URL Subscription Architecture
The URL Subscription Architecture (URLSA) is an open system for subscribing to frequently updated digital content on the web, such as blogs, news stories, and private conversations. It was designed as an alternative to RSS that supports social subscribing, private subscriptions, and rich content.
URLSA users can subscribe themselves and other users to the URL of some content and, once subscribed, are notified when the content at that URL is updated. Users typically maintain a list of subscriptions to everything from news stories to conversations. The architecture allows users to generate private content, such as a conversation or a photo album, on the fly and subscribe other users to it. The fact that URLSA is a content-less architecture, that users subscribe to the URL of the content rather than the content itself, means that virtually any type of content that is addressable by a URL can be made subscribable.
URLSA specifies a strict protocol of behavior to be followed for creating, updating, and cancelling subscriptions. This is in contrast to RSS, which is a data format.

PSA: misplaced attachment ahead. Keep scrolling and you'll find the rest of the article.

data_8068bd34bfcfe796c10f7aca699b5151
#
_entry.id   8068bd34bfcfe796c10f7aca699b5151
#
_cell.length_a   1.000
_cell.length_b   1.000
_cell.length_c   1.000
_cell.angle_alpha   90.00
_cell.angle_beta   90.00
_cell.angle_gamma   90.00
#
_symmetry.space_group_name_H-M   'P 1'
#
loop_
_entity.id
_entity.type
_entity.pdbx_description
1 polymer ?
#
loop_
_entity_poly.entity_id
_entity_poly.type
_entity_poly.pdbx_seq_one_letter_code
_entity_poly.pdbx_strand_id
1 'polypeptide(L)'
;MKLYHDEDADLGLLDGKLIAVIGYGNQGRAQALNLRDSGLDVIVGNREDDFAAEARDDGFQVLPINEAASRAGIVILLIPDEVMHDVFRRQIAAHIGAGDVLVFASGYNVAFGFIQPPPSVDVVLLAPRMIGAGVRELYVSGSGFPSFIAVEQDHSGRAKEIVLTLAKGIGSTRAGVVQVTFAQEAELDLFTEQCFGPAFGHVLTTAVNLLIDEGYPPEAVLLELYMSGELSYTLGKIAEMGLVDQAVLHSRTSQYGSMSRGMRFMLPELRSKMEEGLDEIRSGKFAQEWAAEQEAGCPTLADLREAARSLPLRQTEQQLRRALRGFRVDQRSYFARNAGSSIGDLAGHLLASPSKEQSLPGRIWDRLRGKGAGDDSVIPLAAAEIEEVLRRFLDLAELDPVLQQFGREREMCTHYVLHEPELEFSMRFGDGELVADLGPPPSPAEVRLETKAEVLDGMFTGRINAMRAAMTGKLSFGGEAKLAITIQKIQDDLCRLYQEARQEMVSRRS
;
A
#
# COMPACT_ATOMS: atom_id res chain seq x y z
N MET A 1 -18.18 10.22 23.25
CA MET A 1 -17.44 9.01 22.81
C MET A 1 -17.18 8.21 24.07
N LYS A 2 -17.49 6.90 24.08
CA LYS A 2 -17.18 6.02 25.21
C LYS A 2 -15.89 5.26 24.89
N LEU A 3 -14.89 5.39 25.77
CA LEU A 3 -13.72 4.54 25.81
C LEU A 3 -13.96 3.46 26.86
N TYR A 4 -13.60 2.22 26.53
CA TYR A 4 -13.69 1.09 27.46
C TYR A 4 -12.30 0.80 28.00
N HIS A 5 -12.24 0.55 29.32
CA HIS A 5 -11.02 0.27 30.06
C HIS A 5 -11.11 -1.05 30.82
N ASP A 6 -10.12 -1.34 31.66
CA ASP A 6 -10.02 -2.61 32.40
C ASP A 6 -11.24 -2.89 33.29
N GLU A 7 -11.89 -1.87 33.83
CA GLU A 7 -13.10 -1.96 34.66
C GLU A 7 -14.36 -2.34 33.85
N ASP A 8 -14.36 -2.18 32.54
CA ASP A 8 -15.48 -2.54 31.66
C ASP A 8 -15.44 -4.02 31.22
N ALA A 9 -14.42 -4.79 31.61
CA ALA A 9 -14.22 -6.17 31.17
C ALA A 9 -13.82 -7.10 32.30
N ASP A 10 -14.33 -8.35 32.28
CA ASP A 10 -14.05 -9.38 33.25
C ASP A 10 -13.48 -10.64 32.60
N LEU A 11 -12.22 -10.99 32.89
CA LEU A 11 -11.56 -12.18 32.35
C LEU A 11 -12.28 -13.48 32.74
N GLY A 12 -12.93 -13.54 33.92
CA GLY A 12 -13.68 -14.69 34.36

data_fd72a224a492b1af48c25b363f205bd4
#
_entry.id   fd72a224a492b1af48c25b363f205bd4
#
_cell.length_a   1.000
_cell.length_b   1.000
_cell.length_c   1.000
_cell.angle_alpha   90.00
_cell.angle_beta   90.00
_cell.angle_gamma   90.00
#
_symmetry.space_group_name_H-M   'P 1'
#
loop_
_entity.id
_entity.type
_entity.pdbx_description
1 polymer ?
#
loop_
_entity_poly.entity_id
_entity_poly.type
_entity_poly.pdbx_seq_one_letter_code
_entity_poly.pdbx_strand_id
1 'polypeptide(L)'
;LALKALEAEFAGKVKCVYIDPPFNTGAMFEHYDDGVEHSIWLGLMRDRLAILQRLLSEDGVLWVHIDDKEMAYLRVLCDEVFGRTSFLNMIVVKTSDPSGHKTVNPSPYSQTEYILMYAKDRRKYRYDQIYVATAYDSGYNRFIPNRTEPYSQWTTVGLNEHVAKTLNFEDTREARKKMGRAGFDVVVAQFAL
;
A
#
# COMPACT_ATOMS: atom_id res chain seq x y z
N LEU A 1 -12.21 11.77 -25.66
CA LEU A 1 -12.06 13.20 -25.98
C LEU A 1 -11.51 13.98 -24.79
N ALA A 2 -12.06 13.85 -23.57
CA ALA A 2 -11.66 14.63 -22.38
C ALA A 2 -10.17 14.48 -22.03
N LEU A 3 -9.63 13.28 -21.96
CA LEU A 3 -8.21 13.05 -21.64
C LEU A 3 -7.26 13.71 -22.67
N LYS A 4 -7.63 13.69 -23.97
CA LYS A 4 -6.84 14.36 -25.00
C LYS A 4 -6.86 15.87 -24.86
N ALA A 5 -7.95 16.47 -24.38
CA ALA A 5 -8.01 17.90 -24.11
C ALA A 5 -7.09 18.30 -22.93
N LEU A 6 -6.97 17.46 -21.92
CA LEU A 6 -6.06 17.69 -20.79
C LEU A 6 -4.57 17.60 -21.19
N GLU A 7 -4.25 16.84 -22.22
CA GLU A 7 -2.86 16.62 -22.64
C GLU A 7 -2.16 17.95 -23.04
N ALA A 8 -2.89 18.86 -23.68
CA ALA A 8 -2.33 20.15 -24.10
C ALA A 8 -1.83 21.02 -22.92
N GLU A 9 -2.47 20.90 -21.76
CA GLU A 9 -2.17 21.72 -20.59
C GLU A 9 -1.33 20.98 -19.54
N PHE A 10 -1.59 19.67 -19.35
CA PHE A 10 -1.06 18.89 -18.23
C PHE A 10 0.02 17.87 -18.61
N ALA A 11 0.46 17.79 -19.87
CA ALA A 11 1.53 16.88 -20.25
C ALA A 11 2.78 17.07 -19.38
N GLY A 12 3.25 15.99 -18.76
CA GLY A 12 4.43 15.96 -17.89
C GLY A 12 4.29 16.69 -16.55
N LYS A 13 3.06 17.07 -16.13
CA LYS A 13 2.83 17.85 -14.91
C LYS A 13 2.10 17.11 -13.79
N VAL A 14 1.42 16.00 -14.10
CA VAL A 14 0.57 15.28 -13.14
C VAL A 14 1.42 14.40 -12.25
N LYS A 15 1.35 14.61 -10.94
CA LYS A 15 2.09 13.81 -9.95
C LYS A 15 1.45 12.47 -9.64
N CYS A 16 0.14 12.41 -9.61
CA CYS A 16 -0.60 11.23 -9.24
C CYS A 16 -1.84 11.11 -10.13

Architecturally, URLSA activity happens between two types of independent applications, Subscription Managers, which host user accounts, and Content Providers, which provide subscribable URLs. They interact mainly via a set of well-defined web service calls.
When a user subscribes to a URL, his Subscription Manager contacts the URL’s Content Provider and establishes the subscription. A URLSA user can also subscribe another user to a URL, assuming the subscribing user has been given permission. When a user subscribes someone else to a URL, their Subscription Manager contacts that user’s Subscription Manager and initiates the subscribing mechanism on behalf of that user. While a user is subscribed to a URL, the Content Provider can notify him of updates of the content at the URL. When an update happens, the Content Provider immediately pushes a notification to all users subscribed to the URL. At any time, the user may unsubscribe from the URL, at which time the updates cease.
All interprocess communication in URLSA is conducted via web services, with the exception of updates, which are transmitted as UDP datagrams for reasons of efficiency.